[RFC8085] Eggert, L., Fairhurst, G., and G. Shepherd, "UDP Usage [RFC8085] Eggert, L., Fairhurst, G., and G. Shepherd, "UDP Usage
Guidelines", BCP 145, RFC 8085, DOI 10.17487/RFC8085, Guidelines", BCP 145, RFC 8085, DOI 10.17487/RFC8085,
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is discussed in [I-D.ietf-6man-rfc2460bis] is discussed in [I-D.ietf-6man-rfc2460bis]
old-style messages all Packet Too Big messages report the MTU of old-style messages all Packet Too Big messages report the MTU of
the constricting link the constricting link
MTU plateau tables not needed because there are no old-style MTU plateau tables not needed because there are no old-style
messages messages
Appendix B. Changes Since RFC 1981 Appendix B. Changes Since RFC 1981
This document has the following changes from RFC1981. Numbers This document is based on RFC1981 has the following changes from
identify the Internet-Draft version where the change was made: RFC1981:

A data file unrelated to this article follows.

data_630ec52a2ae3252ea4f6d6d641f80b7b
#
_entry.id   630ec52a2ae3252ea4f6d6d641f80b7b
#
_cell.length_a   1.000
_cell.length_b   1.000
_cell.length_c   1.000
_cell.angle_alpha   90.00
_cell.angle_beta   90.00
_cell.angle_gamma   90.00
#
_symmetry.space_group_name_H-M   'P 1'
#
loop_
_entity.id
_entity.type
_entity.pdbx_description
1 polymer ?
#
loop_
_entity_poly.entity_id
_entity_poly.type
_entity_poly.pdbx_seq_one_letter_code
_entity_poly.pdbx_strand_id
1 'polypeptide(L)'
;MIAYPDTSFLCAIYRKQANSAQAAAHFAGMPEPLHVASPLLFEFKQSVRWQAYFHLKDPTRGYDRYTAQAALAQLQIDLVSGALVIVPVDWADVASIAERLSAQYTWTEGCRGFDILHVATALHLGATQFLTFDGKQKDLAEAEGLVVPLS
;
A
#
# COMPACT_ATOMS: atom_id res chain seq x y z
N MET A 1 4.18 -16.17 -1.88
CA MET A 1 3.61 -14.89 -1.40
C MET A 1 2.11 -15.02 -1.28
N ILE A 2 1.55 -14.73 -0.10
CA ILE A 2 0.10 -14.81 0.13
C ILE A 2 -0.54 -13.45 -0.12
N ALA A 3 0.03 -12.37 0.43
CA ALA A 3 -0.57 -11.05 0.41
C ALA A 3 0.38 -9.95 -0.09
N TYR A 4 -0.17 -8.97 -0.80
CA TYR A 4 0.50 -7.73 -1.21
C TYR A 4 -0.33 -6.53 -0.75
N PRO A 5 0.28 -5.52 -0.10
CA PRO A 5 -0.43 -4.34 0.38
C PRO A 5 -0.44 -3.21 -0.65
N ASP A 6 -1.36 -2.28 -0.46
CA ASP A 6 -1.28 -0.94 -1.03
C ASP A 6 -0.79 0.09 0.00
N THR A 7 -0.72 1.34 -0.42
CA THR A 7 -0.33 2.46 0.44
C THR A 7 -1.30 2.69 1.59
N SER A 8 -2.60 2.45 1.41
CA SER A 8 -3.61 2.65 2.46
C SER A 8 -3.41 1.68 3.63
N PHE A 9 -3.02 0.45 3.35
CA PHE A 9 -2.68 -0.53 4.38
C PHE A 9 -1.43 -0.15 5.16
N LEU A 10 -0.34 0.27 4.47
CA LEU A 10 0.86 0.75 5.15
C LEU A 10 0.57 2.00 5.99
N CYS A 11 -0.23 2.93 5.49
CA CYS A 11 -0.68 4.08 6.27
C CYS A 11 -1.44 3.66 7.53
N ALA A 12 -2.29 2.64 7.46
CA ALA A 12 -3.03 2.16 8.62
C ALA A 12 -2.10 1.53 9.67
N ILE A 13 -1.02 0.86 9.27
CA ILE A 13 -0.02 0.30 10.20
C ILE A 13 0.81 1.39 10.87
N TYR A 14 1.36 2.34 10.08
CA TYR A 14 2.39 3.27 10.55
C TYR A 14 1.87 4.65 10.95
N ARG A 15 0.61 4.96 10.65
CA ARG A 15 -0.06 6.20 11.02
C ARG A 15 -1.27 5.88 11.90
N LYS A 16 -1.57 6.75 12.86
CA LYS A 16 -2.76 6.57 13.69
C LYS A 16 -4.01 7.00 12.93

o Clarified Section 1 "Introduction" that the purpose of PMTUD is to
reduce the need for IPv6 fragmentation.
o Added text to Section 1 "Introduction" and Section 6 "Security
Considerations" about the effects on PMTUD when ICMPv6 messages
are blocked.
o Added a short summary to the Section 1 "Introduction" of
Packetization Layer Path MTU Discovery ((PLPMTUD) and a reference
to RFC4821 that defines it.
o Aligned text in Section 2 "Terminology" to match current
packetization layer terminology.
o Added clarification in Section 4 "Protocol Requirements" that
nodes should validate the payload of ICMP PTB message per RFC4443.
o Remove Note from Section 4 "Protocol Requirements" about a Packet
Too Big message reporting a next-hop MTU that is less than the
IPv6 minimum link MTU because this was removed from
[I-D.ietf-6man-rfc2460bis].
o Added clarification in Section 5.2 "Storing PMTU information" to
discard an ICMPv6 Packet Too Big message if it contains a MTU less
than the IPv6 minimum link MTU.
o Removed text in Section 5.2 "Storing PMTU information" about the